Further, I believe that attempting to pass legislation is putting the cart before the horse. When a million FFs are pre-sold- with or without confirmation by Big Science- enough political influence will appear “as if by magic” to grease the enabling regulatory legislation.

    In graphic terms, who (that wants to get re-elected) could vote against giving his or her constituency a decided energy price advantage, fleeting as it may be with FF in full production by a horizontally and vertically integrated research, sales, service, and marketing company?

    #7185
    AvatarBrian H
    Member

    Aeronaut wrote: Michigan’s energy policy is closely aligned with Washington’s (sound like a puppet government?). We have a State mandate to produce a certain percentage from “renewable sources” which I believe is ambitious relative to most states and has bleak prospects without FF production absorbing the jobs and capital which I believe these programs were meant to create in solar, wind, and possibly the continental grid.

    Further, I believe that attempting to pass legislation is putting the cart before the horse. When a million FFs are pre-sold- with or without confirmation by Big Science- enough political influence will appear “as if by magic” to grease the enabling regulatory legislation.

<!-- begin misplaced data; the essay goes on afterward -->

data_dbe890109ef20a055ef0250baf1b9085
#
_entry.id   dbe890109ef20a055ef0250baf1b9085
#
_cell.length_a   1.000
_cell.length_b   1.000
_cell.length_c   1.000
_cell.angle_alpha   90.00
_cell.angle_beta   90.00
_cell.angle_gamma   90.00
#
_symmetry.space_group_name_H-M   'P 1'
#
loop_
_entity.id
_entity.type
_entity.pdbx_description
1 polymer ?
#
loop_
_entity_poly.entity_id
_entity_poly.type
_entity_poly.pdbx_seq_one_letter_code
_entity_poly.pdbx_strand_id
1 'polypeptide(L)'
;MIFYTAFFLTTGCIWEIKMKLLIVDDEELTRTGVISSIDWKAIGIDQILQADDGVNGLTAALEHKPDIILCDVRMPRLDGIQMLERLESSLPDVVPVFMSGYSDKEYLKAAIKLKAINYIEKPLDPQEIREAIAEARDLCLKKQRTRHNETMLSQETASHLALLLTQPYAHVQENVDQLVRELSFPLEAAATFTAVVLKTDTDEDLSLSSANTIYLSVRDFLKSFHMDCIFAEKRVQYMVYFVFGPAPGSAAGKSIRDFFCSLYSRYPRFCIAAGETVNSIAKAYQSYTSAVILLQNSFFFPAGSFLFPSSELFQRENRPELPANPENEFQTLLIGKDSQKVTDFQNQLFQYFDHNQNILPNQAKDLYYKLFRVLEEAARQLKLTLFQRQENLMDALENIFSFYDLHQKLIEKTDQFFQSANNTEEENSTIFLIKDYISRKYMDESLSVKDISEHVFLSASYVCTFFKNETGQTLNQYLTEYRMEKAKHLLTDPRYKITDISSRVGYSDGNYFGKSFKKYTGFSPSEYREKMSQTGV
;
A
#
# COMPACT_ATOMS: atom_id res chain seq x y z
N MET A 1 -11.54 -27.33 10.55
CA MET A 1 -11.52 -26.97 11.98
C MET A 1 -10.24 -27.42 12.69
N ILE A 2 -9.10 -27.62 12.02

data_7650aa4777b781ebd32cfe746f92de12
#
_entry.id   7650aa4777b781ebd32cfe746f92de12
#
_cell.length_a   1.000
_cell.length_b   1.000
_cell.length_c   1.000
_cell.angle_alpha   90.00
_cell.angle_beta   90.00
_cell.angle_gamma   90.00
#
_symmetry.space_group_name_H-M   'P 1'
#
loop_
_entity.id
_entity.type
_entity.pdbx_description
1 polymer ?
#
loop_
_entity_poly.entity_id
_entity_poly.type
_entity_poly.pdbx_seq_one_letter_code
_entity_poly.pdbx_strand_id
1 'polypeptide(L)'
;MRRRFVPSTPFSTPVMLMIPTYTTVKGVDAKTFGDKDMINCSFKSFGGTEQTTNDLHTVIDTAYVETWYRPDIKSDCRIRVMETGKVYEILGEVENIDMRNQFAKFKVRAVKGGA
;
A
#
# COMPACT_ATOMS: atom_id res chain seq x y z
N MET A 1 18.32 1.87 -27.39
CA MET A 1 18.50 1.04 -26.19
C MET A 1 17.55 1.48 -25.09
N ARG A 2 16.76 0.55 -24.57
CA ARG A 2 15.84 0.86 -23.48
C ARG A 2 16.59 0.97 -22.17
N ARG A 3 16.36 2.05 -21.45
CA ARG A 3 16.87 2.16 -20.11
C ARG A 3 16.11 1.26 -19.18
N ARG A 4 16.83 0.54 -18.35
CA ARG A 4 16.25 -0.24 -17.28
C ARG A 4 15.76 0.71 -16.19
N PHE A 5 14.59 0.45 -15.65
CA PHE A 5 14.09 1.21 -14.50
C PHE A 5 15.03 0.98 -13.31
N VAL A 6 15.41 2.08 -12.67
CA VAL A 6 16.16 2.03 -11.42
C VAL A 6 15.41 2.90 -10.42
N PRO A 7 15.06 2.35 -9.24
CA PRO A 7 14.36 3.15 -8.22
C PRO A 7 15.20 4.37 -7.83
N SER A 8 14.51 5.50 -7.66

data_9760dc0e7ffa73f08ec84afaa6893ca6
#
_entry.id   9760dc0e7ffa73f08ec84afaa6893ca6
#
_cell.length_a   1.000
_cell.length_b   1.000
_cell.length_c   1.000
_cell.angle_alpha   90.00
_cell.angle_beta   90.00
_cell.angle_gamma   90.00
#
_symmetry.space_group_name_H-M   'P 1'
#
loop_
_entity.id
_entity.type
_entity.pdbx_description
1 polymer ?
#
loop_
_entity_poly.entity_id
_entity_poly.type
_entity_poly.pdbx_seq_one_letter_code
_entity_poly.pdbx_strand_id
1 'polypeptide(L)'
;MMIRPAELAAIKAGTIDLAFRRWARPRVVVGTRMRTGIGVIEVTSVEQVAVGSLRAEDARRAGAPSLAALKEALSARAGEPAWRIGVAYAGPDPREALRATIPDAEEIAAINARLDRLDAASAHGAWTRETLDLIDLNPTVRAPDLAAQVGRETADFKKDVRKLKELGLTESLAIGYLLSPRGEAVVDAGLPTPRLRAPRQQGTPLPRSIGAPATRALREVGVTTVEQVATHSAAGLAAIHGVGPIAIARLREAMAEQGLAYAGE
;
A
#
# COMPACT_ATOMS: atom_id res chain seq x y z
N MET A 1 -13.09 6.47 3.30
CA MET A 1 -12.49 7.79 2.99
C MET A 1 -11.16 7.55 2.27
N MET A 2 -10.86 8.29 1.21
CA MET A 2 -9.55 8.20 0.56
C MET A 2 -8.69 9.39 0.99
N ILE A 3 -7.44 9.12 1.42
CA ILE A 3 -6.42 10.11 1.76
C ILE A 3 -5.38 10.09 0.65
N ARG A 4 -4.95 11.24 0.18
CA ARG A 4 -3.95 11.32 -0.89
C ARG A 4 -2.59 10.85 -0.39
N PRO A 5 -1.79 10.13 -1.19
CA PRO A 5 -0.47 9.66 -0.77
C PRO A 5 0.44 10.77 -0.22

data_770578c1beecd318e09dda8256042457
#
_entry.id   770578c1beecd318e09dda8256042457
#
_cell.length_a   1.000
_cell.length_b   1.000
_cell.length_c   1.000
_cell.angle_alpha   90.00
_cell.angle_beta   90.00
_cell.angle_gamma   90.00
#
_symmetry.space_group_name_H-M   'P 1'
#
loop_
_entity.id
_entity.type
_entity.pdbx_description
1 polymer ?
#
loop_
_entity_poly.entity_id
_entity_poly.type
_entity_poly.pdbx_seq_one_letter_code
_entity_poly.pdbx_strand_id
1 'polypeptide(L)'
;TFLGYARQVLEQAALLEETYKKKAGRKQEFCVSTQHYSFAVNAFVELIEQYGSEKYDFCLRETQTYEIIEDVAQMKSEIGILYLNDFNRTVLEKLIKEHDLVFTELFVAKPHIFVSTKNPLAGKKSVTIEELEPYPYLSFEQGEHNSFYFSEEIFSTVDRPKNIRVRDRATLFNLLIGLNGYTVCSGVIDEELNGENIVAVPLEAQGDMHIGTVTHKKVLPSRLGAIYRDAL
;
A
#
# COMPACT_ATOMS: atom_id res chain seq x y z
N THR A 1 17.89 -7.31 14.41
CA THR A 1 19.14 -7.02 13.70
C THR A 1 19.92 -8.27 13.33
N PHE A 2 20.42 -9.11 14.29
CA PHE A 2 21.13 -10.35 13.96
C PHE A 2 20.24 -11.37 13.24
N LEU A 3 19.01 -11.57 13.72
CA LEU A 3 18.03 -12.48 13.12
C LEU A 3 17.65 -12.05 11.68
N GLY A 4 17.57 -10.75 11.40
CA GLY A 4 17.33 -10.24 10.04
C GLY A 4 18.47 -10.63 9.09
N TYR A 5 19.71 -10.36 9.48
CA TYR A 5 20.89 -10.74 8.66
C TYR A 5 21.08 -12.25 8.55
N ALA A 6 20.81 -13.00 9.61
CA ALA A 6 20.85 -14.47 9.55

In graphic terms, who (that wants to get re-elected) could vote against giving his or her constituency a decided energy price advantage, fleeting as it may be with FF in full production by a horizontally and vertically integrated research, sales, service, and marketing company?

    Prezakly. Or, flipping it about, who would vote to give his or her constituency a decided energy price disadvantage, which would be permanent and deadly as long as they persisted in their folly? :coolgrin:

    As for the “integrated company”, that may or may not be the case in each locale; a number of firms that assemble, ship, and/or install components provided by competing sub-contractors might also do perfectly well

    #7190
    AvatarPatientman
    Participant

    Aeronaut wrote: We have a State mandate to produce a certain percentage from “renewable sources” which I believe is ambitious relative to most states and has bleak prospects without FF production absorbing the jobs and capital which I believe these programs were meant to create in solar, wind, and possibly the continental grid.